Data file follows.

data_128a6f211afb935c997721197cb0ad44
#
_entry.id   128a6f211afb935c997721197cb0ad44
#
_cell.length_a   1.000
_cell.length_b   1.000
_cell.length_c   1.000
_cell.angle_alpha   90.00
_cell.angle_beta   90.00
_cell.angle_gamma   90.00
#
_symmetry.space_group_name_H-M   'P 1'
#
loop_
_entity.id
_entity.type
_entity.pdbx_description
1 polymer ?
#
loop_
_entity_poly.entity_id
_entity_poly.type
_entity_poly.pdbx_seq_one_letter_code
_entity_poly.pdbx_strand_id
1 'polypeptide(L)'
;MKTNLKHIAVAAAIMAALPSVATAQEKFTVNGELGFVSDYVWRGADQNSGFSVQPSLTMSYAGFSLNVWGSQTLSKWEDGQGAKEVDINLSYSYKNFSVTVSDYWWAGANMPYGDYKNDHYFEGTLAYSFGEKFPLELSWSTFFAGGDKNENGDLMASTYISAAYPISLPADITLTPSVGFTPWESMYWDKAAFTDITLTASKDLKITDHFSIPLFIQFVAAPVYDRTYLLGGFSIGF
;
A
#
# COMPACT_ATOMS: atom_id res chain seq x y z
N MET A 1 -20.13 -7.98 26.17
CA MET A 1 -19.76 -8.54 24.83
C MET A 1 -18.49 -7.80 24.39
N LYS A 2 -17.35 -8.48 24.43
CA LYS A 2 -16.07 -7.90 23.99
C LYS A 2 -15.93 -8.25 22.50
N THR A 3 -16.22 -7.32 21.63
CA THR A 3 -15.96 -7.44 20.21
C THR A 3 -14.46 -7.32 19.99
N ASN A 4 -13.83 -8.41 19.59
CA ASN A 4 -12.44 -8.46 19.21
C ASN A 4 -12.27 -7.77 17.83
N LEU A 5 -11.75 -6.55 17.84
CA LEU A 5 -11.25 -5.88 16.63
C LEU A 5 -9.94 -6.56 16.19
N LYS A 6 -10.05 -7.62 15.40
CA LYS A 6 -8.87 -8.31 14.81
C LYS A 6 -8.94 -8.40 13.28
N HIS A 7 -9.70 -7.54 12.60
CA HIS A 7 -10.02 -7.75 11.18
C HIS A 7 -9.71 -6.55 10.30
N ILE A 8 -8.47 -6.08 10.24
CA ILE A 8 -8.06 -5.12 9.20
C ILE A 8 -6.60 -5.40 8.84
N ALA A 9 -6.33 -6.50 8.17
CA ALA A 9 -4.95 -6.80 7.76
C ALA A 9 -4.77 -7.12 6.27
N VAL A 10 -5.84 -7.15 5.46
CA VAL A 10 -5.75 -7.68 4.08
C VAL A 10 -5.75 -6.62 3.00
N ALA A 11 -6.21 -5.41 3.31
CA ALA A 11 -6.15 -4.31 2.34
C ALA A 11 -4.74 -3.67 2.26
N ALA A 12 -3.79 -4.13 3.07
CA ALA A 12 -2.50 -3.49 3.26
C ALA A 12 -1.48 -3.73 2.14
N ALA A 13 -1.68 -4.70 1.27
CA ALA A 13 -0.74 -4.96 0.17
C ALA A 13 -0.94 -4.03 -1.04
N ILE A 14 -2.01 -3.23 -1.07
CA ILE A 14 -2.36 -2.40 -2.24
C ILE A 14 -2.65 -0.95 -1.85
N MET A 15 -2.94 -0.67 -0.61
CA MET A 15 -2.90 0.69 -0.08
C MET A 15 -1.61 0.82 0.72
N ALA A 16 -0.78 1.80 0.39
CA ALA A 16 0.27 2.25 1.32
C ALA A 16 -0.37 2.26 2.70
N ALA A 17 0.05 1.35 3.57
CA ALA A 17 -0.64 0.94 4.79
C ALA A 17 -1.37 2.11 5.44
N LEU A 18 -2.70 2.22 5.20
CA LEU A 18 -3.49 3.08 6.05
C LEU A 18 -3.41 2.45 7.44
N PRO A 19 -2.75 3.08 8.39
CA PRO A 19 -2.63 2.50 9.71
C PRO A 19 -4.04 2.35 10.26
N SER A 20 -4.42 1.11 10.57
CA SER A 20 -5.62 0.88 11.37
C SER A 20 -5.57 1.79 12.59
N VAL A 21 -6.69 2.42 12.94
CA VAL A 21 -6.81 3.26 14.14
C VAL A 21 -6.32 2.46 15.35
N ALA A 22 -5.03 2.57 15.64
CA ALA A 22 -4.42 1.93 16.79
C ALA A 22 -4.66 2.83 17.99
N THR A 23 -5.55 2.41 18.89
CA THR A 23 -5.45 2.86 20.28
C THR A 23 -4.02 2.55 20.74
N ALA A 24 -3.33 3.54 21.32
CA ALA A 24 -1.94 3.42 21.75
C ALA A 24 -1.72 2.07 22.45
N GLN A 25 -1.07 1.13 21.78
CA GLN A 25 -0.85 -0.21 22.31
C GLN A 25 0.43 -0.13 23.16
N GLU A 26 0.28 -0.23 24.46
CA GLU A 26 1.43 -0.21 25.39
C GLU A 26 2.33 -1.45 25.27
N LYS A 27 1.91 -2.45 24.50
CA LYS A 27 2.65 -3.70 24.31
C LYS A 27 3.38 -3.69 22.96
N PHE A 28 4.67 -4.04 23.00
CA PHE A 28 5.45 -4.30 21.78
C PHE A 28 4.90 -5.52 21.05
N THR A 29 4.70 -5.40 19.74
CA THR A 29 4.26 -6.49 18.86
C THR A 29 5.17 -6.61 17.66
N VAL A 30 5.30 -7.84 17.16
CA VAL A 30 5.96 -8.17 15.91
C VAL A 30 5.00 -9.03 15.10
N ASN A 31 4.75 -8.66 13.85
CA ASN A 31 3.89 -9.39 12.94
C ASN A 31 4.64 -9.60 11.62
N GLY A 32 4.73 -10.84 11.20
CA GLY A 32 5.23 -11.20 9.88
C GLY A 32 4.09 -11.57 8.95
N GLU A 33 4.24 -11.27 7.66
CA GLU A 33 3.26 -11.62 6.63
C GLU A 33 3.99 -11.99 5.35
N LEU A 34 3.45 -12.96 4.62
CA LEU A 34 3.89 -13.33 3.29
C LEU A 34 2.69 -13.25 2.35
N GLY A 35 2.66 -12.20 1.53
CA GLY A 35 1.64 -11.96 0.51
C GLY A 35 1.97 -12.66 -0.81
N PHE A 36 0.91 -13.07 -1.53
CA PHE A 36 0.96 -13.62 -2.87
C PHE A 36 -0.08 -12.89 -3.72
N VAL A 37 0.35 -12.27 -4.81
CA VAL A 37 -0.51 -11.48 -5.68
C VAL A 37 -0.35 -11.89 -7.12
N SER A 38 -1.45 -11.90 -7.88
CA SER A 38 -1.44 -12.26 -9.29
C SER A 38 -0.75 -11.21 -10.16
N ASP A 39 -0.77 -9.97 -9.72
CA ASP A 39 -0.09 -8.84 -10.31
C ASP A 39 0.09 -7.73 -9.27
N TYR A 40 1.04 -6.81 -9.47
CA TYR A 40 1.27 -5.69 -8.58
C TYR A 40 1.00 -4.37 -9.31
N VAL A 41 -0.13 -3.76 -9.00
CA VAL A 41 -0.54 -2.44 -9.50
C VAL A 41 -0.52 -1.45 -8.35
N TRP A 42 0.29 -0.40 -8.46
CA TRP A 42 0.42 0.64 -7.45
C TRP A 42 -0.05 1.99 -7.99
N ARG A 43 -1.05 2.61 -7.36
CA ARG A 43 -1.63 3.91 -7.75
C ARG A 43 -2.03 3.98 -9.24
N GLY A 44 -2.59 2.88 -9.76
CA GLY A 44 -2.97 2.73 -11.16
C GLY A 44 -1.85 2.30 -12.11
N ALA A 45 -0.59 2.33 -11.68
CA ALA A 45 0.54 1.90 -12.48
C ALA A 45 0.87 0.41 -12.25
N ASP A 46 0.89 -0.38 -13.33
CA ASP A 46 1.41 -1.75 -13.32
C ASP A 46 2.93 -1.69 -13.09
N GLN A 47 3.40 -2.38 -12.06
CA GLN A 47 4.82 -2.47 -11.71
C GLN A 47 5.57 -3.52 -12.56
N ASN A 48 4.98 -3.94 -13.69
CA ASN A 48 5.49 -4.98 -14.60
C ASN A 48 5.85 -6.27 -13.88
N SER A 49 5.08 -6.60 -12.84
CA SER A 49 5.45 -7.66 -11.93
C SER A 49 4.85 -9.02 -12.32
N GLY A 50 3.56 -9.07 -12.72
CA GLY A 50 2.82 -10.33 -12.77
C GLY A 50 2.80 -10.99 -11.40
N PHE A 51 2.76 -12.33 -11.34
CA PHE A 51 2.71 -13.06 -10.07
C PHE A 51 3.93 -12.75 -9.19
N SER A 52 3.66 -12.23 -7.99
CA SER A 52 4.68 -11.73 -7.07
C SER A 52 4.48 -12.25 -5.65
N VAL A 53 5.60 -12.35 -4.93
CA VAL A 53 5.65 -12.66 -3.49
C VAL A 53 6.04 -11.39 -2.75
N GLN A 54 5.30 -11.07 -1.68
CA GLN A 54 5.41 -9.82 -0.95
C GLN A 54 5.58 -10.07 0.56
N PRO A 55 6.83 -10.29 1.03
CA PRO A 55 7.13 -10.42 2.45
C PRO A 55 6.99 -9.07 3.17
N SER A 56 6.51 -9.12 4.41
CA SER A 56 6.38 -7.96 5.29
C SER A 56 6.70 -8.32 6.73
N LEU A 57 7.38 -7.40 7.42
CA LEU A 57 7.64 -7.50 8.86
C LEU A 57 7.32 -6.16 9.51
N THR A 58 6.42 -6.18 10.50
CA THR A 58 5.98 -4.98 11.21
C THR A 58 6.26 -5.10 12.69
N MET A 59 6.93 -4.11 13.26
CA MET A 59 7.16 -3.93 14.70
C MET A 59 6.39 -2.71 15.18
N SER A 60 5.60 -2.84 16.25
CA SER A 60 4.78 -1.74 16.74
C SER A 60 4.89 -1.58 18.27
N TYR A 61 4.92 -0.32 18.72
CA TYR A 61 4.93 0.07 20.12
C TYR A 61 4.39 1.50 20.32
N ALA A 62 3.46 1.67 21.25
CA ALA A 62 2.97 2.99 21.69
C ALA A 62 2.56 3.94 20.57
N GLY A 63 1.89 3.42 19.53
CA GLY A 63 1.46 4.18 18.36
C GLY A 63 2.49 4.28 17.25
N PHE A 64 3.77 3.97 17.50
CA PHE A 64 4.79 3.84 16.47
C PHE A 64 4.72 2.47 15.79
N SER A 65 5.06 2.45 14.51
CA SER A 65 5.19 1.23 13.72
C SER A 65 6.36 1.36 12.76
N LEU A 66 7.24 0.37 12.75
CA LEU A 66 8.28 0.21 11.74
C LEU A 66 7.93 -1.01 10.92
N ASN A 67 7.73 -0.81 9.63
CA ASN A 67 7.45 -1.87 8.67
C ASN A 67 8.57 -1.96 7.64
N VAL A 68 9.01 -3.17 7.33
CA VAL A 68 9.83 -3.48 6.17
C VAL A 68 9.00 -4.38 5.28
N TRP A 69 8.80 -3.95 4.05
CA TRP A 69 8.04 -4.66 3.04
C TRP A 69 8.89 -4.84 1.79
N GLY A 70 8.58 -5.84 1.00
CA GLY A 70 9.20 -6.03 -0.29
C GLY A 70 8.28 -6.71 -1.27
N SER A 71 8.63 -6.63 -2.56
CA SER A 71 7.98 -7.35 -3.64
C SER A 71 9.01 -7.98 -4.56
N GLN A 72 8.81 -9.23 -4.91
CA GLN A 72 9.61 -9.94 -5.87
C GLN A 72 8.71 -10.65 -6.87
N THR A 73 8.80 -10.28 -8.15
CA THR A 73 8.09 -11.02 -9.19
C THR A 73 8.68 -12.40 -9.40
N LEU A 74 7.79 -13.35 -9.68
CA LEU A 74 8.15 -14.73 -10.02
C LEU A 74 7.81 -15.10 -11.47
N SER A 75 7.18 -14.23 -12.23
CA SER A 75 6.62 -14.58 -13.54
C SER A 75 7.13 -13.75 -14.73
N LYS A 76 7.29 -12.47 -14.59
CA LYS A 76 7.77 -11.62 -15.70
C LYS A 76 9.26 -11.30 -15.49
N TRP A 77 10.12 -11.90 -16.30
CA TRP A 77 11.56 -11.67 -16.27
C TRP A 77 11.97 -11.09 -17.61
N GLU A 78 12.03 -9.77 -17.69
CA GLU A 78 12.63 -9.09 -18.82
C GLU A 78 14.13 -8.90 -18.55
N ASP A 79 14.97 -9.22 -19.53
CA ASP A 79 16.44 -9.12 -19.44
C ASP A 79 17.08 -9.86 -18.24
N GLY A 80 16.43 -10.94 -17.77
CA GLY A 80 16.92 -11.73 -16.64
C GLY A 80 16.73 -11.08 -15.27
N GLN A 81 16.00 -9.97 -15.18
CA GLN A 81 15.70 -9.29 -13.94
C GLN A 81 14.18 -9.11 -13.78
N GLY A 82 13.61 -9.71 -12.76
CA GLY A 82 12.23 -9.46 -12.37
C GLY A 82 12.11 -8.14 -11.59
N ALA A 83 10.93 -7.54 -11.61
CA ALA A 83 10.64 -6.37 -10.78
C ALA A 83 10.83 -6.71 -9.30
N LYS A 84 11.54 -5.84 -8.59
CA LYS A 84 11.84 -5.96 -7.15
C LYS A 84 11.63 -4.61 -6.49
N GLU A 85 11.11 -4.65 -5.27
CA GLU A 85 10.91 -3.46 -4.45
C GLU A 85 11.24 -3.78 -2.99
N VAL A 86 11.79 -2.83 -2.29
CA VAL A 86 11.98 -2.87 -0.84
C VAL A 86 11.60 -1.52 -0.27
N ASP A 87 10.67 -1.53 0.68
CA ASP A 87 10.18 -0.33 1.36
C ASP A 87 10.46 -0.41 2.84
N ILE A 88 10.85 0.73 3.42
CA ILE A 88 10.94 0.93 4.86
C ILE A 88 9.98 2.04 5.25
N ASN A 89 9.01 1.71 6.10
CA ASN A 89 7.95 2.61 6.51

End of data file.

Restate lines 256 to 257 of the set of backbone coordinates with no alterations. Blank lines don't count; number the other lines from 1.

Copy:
N LYS A 76 7.29 -12.47 -14.59
CA LYS A 76 7.77 -11.62 -15.70